When the staff at the International Play Company learned this year they had helped achieve a world record, they were pretty excited.
"It was a real thrill for us," said Scott Forbes, the company's president. "To have the world's largest is pretty special."
International Play has been quietly building a reputation in the niche world of custom playground equipment.
They supplied a vast amount of tubes, slides, ladders, and plastic mascots for Billy Beez, a vast indoor children's play area in the Mall of Dharhan in Saudi Arabia. That area was recently named the largest soft play area in the world by Guinness.
It's just one of the approximately 60 countries the Langley firm has sold to in the last 15 years, said Forbes.
Forbes originally worked for a company owned by his family, making restaurant furnishings. They expanded into making playground equipment too, and when the elder generation sold the company in the late 1990s, Forbes and some of his co-workers started their own firm.
They operated from Surrey for their first year, but have been in Langley since 1999. Currently, an office and workshop in the Gloucester industrial park houses everyone from designers and creative folks to the technicians who will carve out the custom components.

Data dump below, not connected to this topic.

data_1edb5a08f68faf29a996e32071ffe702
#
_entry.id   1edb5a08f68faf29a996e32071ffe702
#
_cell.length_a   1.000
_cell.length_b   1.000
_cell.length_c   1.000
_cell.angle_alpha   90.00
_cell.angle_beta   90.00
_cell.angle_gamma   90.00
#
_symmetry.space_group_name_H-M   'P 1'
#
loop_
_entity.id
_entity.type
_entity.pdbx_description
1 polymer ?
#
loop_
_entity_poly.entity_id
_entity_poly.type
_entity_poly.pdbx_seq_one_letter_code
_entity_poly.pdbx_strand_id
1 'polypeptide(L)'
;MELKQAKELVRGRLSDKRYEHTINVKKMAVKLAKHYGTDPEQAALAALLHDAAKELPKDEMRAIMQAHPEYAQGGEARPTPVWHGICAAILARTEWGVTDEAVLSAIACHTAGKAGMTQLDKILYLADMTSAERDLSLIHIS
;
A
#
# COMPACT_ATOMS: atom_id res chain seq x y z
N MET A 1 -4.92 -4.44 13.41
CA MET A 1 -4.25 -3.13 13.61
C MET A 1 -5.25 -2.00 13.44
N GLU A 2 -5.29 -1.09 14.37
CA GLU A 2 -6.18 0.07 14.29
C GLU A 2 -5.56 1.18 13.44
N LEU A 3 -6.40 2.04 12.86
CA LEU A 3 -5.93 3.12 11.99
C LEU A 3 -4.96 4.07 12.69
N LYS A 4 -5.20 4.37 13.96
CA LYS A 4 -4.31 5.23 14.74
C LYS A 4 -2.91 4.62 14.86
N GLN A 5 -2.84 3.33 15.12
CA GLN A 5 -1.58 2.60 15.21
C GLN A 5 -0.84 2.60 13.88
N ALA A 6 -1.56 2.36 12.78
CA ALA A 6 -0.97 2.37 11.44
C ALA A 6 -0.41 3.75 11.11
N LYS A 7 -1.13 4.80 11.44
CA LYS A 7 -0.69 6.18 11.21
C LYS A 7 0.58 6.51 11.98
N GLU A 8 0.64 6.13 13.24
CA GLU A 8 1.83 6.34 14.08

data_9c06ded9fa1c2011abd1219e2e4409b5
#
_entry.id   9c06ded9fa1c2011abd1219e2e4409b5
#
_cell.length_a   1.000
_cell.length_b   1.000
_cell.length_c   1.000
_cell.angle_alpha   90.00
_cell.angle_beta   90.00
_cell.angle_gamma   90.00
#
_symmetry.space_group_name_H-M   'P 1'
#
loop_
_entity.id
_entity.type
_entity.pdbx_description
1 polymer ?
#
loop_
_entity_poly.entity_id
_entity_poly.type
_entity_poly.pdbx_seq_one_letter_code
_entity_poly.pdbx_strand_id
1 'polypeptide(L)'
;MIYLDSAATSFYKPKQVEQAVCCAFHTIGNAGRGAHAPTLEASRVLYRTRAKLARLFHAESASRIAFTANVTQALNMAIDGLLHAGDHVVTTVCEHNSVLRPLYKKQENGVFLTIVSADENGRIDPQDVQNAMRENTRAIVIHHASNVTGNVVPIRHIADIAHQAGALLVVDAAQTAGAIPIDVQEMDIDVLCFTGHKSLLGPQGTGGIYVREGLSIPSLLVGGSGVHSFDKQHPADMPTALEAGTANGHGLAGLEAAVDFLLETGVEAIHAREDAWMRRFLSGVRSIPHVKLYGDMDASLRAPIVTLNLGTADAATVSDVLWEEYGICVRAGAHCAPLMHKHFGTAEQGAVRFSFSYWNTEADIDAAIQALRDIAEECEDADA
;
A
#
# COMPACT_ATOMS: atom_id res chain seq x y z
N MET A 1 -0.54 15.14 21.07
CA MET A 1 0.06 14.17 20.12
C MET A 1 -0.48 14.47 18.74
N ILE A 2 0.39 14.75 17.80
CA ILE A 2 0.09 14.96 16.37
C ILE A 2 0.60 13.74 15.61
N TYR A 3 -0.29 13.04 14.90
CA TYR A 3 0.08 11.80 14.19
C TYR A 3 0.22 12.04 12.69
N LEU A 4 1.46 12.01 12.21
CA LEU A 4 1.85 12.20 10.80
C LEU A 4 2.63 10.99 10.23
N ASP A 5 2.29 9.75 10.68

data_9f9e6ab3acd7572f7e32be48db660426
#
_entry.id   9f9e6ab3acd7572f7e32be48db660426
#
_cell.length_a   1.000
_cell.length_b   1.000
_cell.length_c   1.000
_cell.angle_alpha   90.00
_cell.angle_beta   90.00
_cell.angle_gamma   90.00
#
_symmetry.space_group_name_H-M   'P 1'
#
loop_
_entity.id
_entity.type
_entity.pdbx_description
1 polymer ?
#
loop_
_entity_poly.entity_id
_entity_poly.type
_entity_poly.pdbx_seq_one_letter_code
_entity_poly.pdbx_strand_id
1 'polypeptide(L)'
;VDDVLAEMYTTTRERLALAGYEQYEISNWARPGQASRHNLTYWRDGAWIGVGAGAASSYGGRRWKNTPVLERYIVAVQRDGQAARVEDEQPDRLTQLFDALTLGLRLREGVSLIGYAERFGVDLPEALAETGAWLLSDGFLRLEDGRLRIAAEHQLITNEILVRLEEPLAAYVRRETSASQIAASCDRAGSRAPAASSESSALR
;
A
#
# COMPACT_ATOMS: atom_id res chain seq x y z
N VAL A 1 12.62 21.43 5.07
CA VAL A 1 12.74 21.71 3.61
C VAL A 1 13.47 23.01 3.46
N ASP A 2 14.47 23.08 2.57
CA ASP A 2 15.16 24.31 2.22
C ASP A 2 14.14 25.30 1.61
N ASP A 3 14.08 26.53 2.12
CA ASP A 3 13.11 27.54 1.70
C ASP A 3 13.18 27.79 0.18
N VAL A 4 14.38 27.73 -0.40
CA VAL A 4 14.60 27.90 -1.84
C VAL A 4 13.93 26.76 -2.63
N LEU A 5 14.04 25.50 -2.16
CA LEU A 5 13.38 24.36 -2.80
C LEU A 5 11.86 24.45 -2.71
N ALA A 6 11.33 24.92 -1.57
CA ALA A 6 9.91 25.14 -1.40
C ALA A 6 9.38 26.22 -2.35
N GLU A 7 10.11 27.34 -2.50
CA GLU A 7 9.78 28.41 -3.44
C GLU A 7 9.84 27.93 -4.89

"Ninety-nine per cent of what we do is custom," said Forbes.
The designers will take a theme or a company's characters and build a play area around that.
"You can have a castle, a jungle, a cartoon look," said Forbes. This week, staff were assembling a two-storey play area around a scaffolding of metal pipes, carving out a five-foot long cartoon fish out of plastic and foam, and working on sketches and designs for several projects.
The company is one of a handful involved in a specialized field, according to Forbes.
The growth in indoor play areas, or soft play areas, in the past decade has seen them built into restaurants, fitness clubs, auto dealerships, and anywhere else where young kids might need a break from doing errands with their parents.
There are also destination kids play areas, like Billy Beez.
In the early days of outdoor playgrounds, most used metal and wood. Plastic slides and softer foams, especially for the indoor areas, are now the order of the day. But the playgrounds can be designed to be massive in scale compared to the old monkey bars and teeter totters. "Basically, its an environment that can be multi-level," said Forbes. "We've build them 40 feet in some cases."
Kids go in and out at ground level, and the three-dimensional maze is otherwise boxed or netted in so they can't fall out.
Partly to test out some of their ideas, the company opened the Great Escape on the Langley Bypass.
The play areas are now evolving from children's areas into giving teens and adults something to do.
"It's becoming all ages to some extent," said Forbes.
Air walks, which involve harnesses and climbing, are for older participants.
The company has even built some items for facilities that use them for corporate retreats.
The biggest project the company is doing now is for the Las Vegas Children's Museum. Dubbed a "Wow Tower," it's the largest structure in height the company has ever done. The entire thing will be about 52 feet tall and will be built around a series of interactive learning exhibits.
@ Copyright 2013